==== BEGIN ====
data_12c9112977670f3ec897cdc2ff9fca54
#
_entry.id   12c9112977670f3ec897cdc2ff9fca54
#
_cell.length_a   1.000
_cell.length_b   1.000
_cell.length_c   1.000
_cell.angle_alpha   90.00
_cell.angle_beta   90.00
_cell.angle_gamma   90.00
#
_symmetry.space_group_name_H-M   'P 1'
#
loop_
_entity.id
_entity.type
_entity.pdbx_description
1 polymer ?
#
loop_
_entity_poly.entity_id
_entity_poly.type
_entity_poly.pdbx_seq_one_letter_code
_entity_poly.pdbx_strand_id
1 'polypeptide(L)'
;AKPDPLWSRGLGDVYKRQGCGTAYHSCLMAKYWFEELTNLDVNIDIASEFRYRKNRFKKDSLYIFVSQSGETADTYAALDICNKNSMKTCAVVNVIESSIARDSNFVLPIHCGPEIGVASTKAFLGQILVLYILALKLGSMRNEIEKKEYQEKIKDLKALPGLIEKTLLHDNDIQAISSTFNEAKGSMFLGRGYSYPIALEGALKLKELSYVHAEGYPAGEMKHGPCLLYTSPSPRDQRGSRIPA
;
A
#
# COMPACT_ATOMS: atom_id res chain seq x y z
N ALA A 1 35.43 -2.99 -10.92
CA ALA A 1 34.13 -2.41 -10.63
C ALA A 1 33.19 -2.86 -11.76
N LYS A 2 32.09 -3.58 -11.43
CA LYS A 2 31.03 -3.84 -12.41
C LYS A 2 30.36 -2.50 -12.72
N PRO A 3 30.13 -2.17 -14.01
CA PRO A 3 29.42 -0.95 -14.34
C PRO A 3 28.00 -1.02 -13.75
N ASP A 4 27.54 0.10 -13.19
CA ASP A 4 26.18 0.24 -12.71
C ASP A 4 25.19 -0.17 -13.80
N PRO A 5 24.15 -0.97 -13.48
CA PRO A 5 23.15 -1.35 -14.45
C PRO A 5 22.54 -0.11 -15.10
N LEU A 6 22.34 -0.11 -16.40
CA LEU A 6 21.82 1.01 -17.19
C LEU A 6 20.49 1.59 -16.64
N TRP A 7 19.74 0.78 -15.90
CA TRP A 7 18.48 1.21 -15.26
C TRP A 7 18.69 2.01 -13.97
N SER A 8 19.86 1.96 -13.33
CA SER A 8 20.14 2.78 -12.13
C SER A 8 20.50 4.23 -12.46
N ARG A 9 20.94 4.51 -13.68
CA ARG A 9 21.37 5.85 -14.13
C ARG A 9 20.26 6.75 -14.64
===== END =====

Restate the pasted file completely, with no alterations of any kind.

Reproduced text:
data_12c9112977670f3ec897cdc2ff9fca54
#
_entry.id   12c9112977670f3ec897cdc2ff9fca54
#
_cell.length_a   1.000
_cell.length_b   1.000
_cell.length_c   1.000
_cell.angle_alpha   90.00
_cell.angle_beta   90.00
_cell.angle_gamma   90.00
#
_symmetry.space_group_name_H-M   'P 1'
#
loop_
_entity.id
_entity.type
_entity.pdbx_description
1 polymer ?
#
loop_
_entity_poly.entity_id
_entity_poly.type
_entity_poly.pdbx_seq_one_letter_code
_entity_poly.pdbx_strand_id
1 'polypeptide(L)'
;AKPDPLWSRGLGDVYKRQGCGTAYHSCLMAKYWFEELTNLDVNIDIASEFRYRKNRFKKDSLYIFVSQSGETADTYAALDICNKNSMKTCAVVNVIESSIARDSNFVLPIHCGPEIGVASTKAFLGQILVLYILALKLGSMRNEIEKKEYQEKIKDLKALPGLIEKTLLHDNDIQAISSTFNEAKGSMFLGRGYSYPIALEGALKLKELSYVHAEGYPAGEMKHGPCLLYTSPSPRDQRGSRIPA
;
A
#
# COMPACT_ATOMS: atom_id res chain seq x y z
N ALA A 1 35.43 -2.99 -10.92
CA ALA A 1 34.13 -2.41 -10.63
C ALA A 1 33.19 -2.86 -11.76
N LYS A 2 32.09 -3.58 -11.43
CA LYS A 2 31.03 -3.84 -12.41
C LYS A 2 30.36 -2.50 -12.72
N PRO A 3 30.13 -2.17 -14.01
CA PRO A 3 29.42 -0.95 -14.34
C PRO A 3 28.00 -1.02 -13.75
N ASP A 4 27.54 0.10 -13.19
CA ASP A 4 26.18 0.24 -12.71
C ASP A 4 25.19 -0.17 -13.80
N PRO A 5 24.15 -0.97 -13.48
CA PRO A 5 23.15 -1.35 -14.45
C PRO A 5 22.54 -0.11 -15.10
N LEU A 6 22.34 -0.11 -16.40
CA LEU A 6 21.82 1.01 -17.19
C LEU A 6 20.49 1.59 -16.64
N TRP A 7 19.74 0.78 -15.90
CA TRP A 7 18.48 1.21 -15.26
C TRP A 7 18.69 2.01 -13.97
N SER A 8 19.86 1.96 -13.33
CA SER A 8 20.14 2.78 -12.13
C SER A 8 20.50 4.23 -12.46
N ARG A 9 20.94 4.51 -13.68
CA ARG A 9 21.37 5.85 -14.13
C ARG A 9 20.26 6.75 -14.64